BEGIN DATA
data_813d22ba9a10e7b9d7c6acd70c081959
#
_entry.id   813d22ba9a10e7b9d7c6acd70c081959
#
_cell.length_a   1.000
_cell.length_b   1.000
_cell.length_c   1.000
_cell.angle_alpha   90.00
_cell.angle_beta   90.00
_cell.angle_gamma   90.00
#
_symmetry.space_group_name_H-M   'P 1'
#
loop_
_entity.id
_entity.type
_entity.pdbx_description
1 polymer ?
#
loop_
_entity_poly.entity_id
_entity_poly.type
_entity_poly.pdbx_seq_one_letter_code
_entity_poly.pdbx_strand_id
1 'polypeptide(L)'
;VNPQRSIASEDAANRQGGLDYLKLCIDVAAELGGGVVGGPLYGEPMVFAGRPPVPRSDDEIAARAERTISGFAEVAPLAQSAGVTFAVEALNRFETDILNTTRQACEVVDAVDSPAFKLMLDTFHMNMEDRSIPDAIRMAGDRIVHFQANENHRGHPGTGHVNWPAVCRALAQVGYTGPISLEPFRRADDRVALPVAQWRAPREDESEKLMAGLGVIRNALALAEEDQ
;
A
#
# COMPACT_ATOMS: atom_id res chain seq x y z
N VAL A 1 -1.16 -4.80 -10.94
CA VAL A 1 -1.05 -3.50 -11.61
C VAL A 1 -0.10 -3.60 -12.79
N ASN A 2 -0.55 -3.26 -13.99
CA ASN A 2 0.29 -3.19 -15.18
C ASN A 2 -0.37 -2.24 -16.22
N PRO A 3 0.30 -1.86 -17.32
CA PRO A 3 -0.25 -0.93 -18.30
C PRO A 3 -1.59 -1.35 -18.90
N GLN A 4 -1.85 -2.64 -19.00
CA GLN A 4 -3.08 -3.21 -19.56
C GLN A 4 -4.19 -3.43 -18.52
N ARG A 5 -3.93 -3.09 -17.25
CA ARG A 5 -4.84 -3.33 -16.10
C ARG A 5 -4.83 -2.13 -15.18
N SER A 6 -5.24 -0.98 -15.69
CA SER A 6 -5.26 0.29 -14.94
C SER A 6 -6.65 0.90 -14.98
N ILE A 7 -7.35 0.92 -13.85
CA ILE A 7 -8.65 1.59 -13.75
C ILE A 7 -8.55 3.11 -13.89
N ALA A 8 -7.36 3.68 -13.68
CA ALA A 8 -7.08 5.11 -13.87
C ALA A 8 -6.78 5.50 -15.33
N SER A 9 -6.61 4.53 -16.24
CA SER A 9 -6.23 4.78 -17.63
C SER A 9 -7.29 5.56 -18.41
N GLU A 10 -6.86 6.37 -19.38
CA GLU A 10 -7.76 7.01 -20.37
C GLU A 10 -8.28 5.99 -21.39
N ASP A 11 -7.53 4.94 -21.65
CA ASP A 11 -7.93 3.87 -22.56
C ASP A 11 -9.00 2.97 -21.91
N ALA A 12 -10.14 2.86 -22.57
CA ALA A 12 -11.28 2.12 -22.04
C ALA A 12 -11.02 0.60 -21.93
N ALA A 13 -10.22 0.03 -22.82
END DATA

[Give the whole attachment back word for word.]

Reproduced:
data_813d22ba9a10e7b9d7c6acd70c081959
#
_entry.id   813d22ba9a10e7b9d7c6acd70c081959
#
_cell.length_a   1.000
_cell.length_b   1.000
_cell.length_c   1.000
_cell.angle_alpha   90.00
_cell.angle_beta   90.00
_cell.angle_gamma   90.00
#
_symmetry.space_group_name_H-M   'P 1'
#
loop_
_entity.id
_entity.type
_entity.pdbx_description
1 polymer ?
#
loop_
_entity_poly.entity_id
_entity_poly.type
_entity_poly.pdbx_seq_one_letter_code
_entity_poly.pdbx_strand_id
1 'polypeptide(L)'
;VNPQRSIASEDAANRQGGLDYLKLCIDVAAELGGGVVGGPLYGEPMVFAGRPPVPRSDDEIAARAERTISGFAEVAPLAQSAGVTFAVEALNRFETDILNTTRQACEVVDAVDSPAFKLMLDTFHMNMEDRSIPDAIRMAGDRIVHFQANENHRGHPGTGHVNWPAVCRALAQVGYTGPISLEPFRRADDRVALPVAQWRAPREDESEKLMAGLGVIRNALALAEEDQ
;
A
#
# COMPACT_ATOMS: atom_id res chain seq x y z
N VAL A 1 -1.16 -4.80 -10.94
CA VAL A 1 -1.05 -3.50 -11.61
C VAL A 1 -0.10 -3.60 -12.79
N ASN A 2 -0.55 -3.26 -13.99
CA ASN A 2 0.29 -3.19 -15.18
C ASN A 2 -0.37 -2.24 -16.22
N PRO A 3 0.30 -1.86 -17.32
CA PRO A 3 -0.25 -0.93 -18.30
C PRO A 3 -1.59 -1.35 -18.90
N GLN A 4 -1.85 -2.64 -19.00
CA GLN A 4 -3.08 -3.21 -19.56
C GLN A 4 -4.19 -3.43 -18.52
N ARG A 5 -3.93 -3.09 -17.25
CA ARG A 5 -4.84 -3.33 -16.10
C ARG A 5 -4.83 -2.13 -15.18
N SER A 6 -5.24 -0.98 -15.69
CA SER A 6 -5.26 0.29 -14.94
C SER A 6 -6.65 0.90 -14.98
N ILE A 7 -7.35 0.92 -13.85
CA ILE A 7 -8.65 1.59 -13.75
C ILE A 7 -8.55 3.11 -13.89
N ALA A 8 -7.36 3.68 -13.68
CA ALA A 8 -7.08 5.11 -13.87
C ALA A 8 -6.78 5.50 -15.33
N SER A 9 -6.61 4.53 -16.24
CA SER A 9 -6.23 4.78 -17.63
C SER A 9 -7.29 5.56 -18.41
N GLU A 10 -6.86 6.37 -19.38
CA GLU A 10 -7.76 7.01 -20.37
C GLU A 10 -8.28 5.99 -21.39
N ASP A 11 -7.53 4.94 -21.65
CA ASP A 11 -7.93 3.87 -22.56
C ASP A 11 -9.00 2.97 -21.91
N ALA A 12 -10.14 2.86 -22.57
CA ALA A 12 -11.28 2.12 -22.04
C ALA A 12 -11.02 0.60 -21.93
N ALA A 13 -10.22 0.03 -22.82